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Elliott R. Oliva's Blog

By Elliott R. Oliva | Agent in Falls Church, VA
  • EXPANDED Rambler in Saratoga!

    Posted Under: Home Buying in Springfield, Home Selling in Springfield, Property Q&A in Springfield  |  April 15, 2014 1:12 PM  |  405 views  |  No comments

    This EXPANDED 2 level rambler is deceivingly small from the street so you have to take a tour!

    The home originally had 3 bedrooms on the main level but 2 of them were combined to make a master bedroom big enough to play racquet ball in! Seriously; it's BIG.

    The basement was expanded to add 2 more bedrooms in addition to the fully finished family room that includes a wood burning fireplace, full bath and laundry/storage room that runs the length of the house. Owner has moved out and the home is ready for a new buyer. For more details and HI-RES pictures go to this link
    : 8006 Rockwood CT.

  • 100% USDA Financing in Loudoun County!

    Posted Under: Home Buying in Loudoun County, Financing in Loudoun County, Property Q&A in Loudoun County  |  March 4, 2014 1:21 PM  |  372 views  |  No comments

    Every now and then when I ask a client or even some other realtors if they have ever heard of 100% USDA financing I hear something like “Where’s the beef?!” or “Doesn’t the USDA deal with meat?!” Well yes, the United States Department of Agriculture (USDA) does regulate the beef industry among other things but they also have a Rural Housing Service that helps provide families in rural development areas adequate housing. The loans are funded by approved lenders throughout the United States and guaranteed against default by the USDA.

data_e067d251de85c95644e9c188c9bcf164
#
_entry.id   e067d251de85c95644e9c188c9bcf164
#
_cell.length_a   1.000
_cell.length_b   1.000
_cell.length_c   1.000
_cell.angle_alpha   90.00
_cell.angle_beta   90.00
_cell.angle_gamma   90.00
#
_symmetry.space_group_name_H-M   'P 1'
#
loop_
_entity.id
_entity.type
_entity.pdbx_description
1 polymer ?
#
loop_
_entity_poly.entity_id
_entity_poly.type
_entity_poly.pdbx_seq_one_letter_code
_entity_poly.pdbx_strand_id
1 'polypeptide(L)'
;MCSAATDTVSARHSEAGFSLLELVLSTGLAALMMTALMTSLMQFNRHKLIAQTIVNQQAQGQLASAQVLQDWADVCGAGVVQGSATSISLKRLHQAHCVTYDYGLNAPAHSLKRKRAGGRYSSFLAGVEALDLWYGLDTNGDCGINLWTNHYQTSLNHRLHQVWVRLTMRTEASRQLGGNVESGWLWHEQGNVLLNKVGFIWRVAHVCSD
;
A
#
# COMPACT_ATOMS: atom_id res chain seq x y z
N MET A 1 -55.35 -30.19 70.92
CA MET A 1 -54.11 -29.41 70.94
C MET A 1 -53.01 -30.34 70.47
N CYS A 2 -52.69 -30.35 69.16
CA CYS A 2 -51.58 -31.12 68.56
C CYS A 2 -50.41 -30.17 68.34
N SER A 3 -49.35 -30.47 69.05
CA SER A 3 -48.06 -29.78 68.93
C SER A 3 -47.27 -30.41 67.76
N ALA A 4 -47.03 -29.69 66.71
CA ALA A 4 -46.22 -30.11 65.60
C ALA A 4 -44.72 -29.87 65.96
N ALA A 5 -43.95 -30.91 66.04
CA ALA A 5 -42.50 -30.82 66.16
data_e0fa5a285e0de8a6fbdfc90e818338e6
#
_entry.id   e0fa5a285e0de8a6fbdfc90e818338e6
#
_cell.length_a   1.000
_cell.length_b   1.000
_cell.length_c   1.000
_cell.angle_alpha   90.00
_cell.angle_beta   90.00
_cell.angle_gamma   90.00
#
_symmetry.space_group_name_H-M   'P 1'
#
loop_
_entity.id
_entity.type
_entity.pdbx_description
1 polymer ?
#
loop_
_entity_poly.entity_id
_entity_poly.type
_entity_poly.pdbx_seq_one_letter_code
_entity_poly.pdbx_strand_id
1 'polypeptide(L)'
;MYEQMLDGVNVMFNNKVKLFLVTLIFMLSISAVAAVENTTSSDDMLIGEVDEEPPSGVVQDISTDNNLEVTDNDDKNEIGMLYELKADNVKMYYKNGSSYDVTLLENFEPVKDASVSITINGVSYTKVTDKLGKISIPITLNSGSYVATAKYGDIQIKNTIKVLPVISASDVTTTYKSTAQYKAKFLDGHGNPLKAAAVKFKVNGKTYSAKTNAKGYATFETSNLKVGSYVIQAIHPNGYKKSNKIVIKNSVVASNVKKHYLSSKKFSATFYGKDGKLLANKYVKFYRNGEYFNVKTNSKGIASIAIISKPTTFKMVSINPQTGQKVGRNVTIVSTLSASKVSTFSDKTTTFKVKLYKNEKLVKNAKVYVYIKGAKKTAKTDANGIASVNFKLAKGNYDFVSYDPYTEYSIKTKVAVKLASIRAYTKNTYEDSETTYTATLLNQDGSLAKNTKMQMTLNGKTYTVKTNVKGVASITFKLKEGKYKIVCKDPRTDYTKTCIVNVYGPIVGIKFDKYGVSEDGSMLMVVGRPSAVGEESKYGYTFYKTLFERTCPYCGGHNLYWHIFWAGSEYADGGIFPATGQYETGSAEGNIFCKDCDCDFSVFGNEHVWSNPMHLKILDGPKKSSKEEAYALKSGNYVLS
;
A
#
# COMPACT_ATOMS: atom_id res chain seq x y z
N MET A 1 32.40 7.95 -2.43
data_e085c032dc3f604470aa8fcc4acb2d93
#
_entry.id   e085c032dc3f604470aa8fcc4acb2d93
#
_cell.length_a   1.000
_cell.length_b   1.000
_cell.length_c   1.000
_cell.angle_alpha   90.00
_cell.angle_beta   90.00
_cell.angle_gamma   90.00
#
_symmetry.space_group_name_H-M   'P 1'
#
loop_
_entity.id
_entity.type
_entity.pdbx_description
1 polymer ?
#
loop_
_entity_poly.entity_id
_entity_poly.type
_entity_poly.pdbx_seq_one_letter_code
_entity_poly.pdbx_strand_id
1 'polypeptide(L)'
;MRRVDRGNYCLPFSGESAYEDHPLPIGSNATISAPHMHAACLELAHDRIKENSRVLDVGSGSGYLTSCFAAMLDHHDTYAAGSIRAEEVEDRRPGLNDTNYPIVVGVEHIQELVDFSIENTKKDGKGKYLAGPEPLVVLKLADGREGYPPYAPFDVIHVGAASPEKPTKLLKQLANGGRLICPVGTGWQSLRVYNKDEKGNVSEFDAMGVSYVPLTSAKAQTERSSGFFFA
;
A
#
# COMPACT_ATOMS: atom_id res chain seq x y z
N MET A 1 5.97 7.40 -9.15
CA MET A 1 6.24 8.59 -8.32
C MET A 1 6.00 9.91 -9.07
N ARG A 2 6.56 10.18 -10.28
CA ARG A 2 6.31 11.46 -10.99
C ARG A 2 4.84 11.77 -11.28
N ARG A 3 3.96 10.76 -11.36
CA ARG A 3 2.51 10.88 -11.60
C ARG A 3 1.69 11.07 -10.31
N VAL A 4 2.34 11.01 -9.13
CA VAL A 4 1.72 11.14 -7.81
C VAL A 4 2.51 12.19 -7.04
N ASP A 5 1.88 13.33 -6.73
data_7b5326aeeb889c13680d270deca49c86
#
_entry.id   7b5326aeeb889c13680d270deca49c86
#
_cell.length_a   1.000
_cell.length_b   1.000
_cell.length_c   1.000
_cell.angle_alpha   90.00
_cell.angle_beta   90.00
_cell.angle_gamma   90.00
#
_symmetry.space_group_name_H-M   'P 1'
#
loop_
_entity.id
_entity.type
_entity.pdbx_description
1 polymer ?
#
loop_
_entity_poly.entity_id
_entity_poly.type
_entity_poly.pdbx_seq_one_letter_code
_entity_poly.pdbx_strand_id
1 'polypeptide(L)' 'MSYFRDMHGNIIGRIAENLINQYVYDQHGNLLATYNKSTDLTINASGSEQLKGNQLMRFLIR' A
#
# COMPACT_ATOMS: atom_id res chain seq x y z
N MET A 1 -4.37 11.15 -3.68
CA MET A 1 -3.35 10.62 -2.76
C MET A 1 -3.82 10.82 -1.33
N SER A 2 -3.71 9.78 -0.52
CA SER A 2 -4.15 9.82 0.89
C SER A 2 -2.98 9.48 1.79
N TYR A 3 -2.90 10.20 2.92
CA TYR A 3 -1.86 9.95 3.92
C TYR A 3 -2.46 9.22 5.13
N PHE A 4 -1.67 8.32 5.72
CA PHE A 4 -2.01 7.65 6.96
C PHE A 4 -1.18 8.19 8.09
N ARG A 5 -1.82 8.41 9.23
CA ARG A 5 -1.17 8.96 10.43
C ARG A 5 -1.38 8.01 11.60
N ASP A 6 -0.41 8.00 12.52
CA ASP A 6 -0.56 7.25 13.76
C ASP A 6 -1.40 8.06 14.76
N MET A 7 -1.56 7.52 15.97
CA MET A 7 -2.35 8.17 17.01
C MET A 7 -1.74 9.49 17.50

Aside from a VA loan, 100% USDA Financing is the only other true No Money Down loan because it is not paired with down payment assistance and/or a second lien that requires another application process. The program is aimed at stimulating home ownership in less densely populated rural areas like in Loudoun County. Now this does not mean farms or ranches; it is intended for the purchase of single family residences, condos or town homes and it must be a primary residence. New construction is fine so long as there is a Certificate of Occupany in place. You will be surprised to see what areas qualify for this program. Many clients buying homes in Ashburn, VA for example may qualify for the 100% USDA program. To confirm eligibility of a property all you need to do is go to this link and plug in a full address:

    USDA Property Eligibility Link